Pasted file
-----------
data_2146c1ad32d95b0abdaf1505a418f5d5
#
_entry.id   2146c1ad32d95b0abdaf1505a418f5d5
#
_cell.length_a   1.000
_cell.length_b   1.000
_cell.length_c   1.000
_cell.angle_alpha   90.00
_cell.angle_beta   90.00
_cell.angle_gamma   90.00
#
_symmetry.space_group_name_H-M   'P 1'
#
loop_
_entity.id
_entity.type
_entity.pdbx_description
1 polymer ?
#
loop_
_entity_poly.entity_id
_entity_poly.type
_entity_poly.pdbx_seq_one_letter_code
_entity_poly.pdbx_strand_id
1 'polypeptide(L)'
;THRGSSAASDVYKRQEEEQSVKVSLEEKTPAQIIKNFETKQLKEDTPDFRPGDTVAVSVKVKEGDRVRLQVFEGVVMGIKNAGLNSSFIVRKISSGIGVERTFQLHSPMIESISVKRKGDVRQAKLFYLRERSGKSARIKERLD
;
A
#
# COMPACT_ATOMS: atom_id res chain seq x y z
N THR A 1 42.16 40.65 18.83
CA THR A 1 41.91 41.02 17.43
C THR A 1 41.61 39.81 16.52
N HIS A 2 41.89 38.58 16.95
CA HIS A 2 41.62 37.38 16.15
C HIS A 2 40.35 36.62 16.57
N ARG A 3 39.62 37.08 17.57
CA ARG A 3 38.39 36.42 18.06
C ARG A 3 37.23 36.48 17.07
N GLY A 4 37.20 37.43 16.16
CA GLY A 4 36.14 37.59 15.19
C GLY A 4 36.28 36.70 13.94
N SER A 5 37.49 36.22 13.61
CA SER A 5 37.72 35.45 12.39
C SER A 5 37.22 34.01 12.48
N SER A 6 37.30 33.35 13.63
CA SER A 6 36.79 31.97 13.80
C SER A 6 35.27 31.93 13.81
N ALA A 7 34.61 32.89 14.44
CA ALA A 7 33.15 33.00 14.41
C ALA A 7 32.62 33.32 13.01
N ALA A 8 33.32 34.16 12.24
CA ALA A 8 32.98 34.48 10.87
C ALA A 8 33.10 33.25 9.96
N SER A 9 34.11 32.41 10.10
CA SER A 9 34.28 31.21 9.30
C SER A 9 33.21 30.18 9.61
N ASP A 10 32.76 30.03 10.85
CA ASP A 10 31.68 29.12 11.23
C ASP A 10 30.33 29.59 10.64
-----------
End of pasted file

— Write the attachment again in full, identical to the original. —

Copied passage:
data_2146c1ad32d95b0abdaf1505a418f5d5
#
_entry.id   2146c1ad32d95b0abdaf1505a418f5d5
#
_cell.length_a   1.000
_cell.length_b   1.000
_cell.length_c   1.000
_cell.angle_alpha   90.00
_cell.angle_beta   90.00
_cell.angle_gamma   90.00
#
_symmetry.space_group_name_H-M   'P 1'
#
loop_
_entity.id
_entity.type
_entity.pdbx_description
1 polymer ?
#
loop_
_entity_poly.entity_id
_entity_poly.type
_entity_poly.pdbx_seq_one_letter_code
_entity_poly.pdbx_strand_id
1 'polypeptide(L)'
;THRGSSAASDVYKRQEEEQSVKVSLEEKTPAQIIKNFETKQLKEDTPDFRPGDTVAVSVKVKEGDRVRLQVFEGVVMGIKNAGLNSSFIVRKISSGIGVERTFQLHSPMIESISVKRKGDVRQAKLFYLRERSGKSARIKERLD
;
A
#
# COMPACT_ATOMS: atom_id res chain seq x y z
N THR A 1 42.16 40.65 18.83
CA THR A 1 41.91 41.02 17.43
C THR A 1 41.61 39.81 16.52
N HIS A 2 41.89 38.58 16.95
CA HIS A 2 41.62 37.38 16.15
C HIS A 2 40.35 36.62 16.57
N ARG A 3 39.62 37.08 17.57
CA ARG A 3 38.39 36.42 18.06
C ARG A 3 37.23 36.48 17.07
N GLY A 4 37.20 37.43 16.16
CA GLY A 4 36.14 37.59 15.19
C GLY A 4 36.28 36.70 13.94
N SER A 5 37.49 36.22 13.61
CA SER A 5 37.72 35.45 12.39
C SER A 5 37.22 34.01 12.48
N SER A 6 37.30 33.35 13.63
CA SER A 6 36.79 31.97 13.80
C SER A 6 35.27 31.93 13.81
N ALA A 7 34.61 32.89 14.44
CA ALA A 7 33.15 33.00 14.41
C ALA A 7 32.62 33.32 13.01
N ALA A 8 33.32 34.16 12.24
CA ALA A 8 32.98 34.48 10.87
C ALA A 8 33.10 33.25 9.96
N SER A 9 34.11 32.41 10.10
CA SER A 9 34.28 31.21 9.30
C SER A 9 33.21 30.18 9.61
N ASP A 10 32.76 30.03 10.85
CA ASP A 10 31.68 29.12 11.23
C ASP A 10 30.33 29.59 10.64